From friends to brothers: UK FarmHouse initiates man with down syndrome

Josh Banks does a thumbs-up right after his official initiation into FarmHouse fraternity on Sept. 24, 2018, on UK’s campus in Lexington, Kentucky.

“I, Josh Banks,” Brack Duncan said, beginning the initiation oath for FarmHouse fraternity.

“I, Josh Banks,” repeated Josh Banks, Duncan’s long-time friend who officially became his brother on Sept. 24.

With this initiation, Banks became the first man with down syndrome to ever be initiated into a fraternity, according to Duncan’s research.

Duncan, a senior studying social studies in secondary education, is an active member of FarmHouse at UK.

Duncan paused every few words for Banks to repeat after him, but when he reached the words “FarmHouse fraternity,” the pause lengthened as he struggled to hold back his emotion.

Duncan has known Banks for more than three years; the two first met when Duncan began working at STRIDE, a recreational program for people with disabilities. Both men share Winchester as a hometown, but what made them a pair was one mutual interest: clogging.

Duncan had clogged competitively for 13 years, while Banks had been on a special needs clogging team. Their relationship began because it was Duncan’s job, he said, but it didn’t stay that way for long.

“After we got to know each other one on one, it just turned into a friendship,” Duncan said.

They spend time together a couple times a week— and Friday is “our day,” Duncan said.

They like to go to the movies or go out to eat together, and over the summer, they went to the Tim McGraw and Faith Hill concert.

“His favorite thing to do is just to blare country music in the car and sing,” Duncan said.

Banks first represented FarmHouse at Delta Delta Delta’s Kentucky’s Got Talent Event, when Duncan and Banks danced together.

“He wanted to be on stage so bad…” Duncan said. “We didn’t really ask, we just did it, but it ended up being really good.”

After the video of their dancing went viral, the pair teamed up with Shop Local Kentucky and raised $5,000 for down syndrome research.

“That’s really when it changed,” Duncan said. “I started to see the impact it was having on other people.”

It was around this time that FarmHouse President Ben Bohannon suggested that FarmHouse initiate Banks.

“It really just popped into my head that I really want to do something big to say thank you,” Bohannon said.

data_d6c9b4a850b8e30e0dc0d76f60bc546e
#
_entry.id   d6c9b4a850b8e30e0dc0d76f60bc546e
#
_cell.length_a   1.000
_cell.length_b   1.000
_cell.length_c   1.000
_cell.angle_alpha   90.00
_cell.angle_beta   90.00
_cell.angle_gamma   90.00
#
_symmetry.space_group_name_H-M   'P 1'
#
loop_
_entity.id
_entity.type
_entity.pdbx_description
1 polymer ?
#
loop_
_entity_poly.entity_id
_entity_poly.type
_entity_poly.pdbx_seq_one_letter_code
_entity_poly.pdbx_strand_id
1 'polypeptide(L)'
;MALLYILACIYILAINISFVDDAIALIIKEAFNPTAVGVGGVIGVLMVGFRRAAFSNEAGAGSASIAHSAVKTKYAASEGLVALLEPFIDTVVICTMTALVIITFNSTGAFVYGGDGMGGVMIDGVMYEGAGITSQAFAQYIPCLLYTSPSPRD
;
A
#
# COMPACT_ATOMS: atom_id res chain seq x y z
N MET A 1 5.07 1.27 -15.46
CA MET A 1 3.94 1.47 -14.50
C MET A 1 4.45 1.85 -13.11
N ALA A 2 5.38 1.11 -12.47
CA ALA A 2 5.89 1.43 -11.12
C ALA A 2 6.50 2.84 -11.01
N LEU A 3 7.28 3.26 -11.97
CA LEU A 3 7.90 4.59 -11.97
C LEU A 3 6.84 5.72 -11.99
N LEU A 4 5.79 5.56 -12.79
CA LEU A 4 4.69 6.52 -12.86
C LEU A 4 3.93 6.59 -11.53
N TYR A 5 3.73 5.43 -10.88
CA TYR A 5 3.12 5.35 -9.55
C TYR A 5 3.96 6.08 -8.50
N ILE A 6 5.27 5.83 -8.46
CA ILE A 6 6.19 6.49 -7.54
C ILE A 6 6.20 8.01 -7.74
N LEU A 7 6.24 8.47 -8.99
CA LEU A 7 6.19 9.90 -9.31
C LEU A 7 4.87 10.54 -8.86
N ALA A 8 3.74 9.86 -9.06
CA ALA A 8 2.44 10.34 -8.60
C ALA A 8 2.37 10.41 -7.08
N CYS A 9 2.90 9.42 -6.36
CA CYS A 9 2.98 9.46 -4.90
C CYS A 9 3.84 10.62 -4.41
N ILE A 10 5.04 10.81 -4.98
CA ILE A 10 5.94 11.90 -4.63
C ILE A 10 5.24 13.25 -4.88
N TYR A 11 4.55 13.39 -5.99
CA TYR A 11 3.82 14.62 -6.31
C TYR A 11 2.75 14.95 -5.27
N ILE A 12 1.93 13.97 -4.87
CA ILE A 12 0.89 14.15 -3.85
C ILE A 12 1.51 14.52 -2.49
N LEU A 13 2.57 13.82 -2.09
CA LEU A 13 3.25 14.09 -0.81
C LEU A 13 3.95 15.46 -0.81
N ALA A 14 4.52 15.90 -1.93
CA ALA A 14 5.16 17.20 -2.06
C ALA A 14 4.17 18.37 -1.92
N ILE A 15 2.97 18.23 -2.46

Banks had helped FarmHouse with its philanthropy, so Bohannon looked into their options and found that Banks could be an associate member, which means he has the same rights as every other member but is not a student at UK.

“It was just meant to be a thank you,” Bohannon said. “We had no idea, really didn’t, that this had never been done before, and then Brack did some research and he told me and I was like oh that’s big.”

Banks was initiated in front of active members of FarmHouse, members of TriDelt and some of Duncan’s family members.

The initiation, called the pearl ceremony, included the reading of FarmHouse’s values. Much of the ceremony was scripted and led by Bohannon.

“If I didn’t have a script, I’d be speechless,” Bohannon said. “It just excites the hell out of me.”

As part of the ceremony, FarmHouse Chaplain Carter Hench led a prayer.

“We just praise you for allowing the relationship that Brack and Josh have,” Hench prayed. “Lord, we just ask that you please help Josh grow within FarmHouse, and that he pushes FarmHouse to be better men.”

Duncan said he became emotional during the initiation because he was “seeing the way that [Josh has] changed so many people.”

“We just kind of go together, and if it wasn’t for that, this wouldn’t have happened,” Duncan said.

Duncan said that Banks already considers himself to be part of FarmHouse, so nothing is really changing for him.

“But it’s making a statement that’s a lot bigger than I can wrap my head around, but it’s pretty cool just seeing the world turn into a more accepting place and a more understanding place,” Duncan said.

Banks said he is happy to be part of FarmHouse because of “good friends.”

“He’s good,” he said when asked what he thought of Duncan.

“That’s all you think of me?” Duncan joked in response.

Duncan’s mom Tonya said Banks is Duncan’s best friend.

“If he had to choose anyone to spend time with, it’s always him,” she said.

Tonya said she was unsure at first whether Banks understood the “magnitude” of the situation.

“But I told him so many people love him, and he said, ‘I know,’ and for him to understand that, that is so special,” she said.

Bohannon said that everyone wonders if they are going to have an impact in college, and sometimes joining a fraternity is seen as just an avenue for social gatherings.

“But really, we strive to de different, and I think we’ve really shown that tonight,” he said.

Bohannon said he has heard from FarmHouse alumni that they’ve “never seen… never done anything like this before.” But Bohannon said he was just trying to be nice.

“It’s hard to explain, it really is,” he said.

Duncan said this is significant because adults with special needs often don’t have many options for activities, but joining FarmHouse allows Banks to hang out with young people.

“I don’t want to say I’m proud, but I am,” he said. “Just of the organization and just seeing this step be taken— hopefully it’s just the beginning.”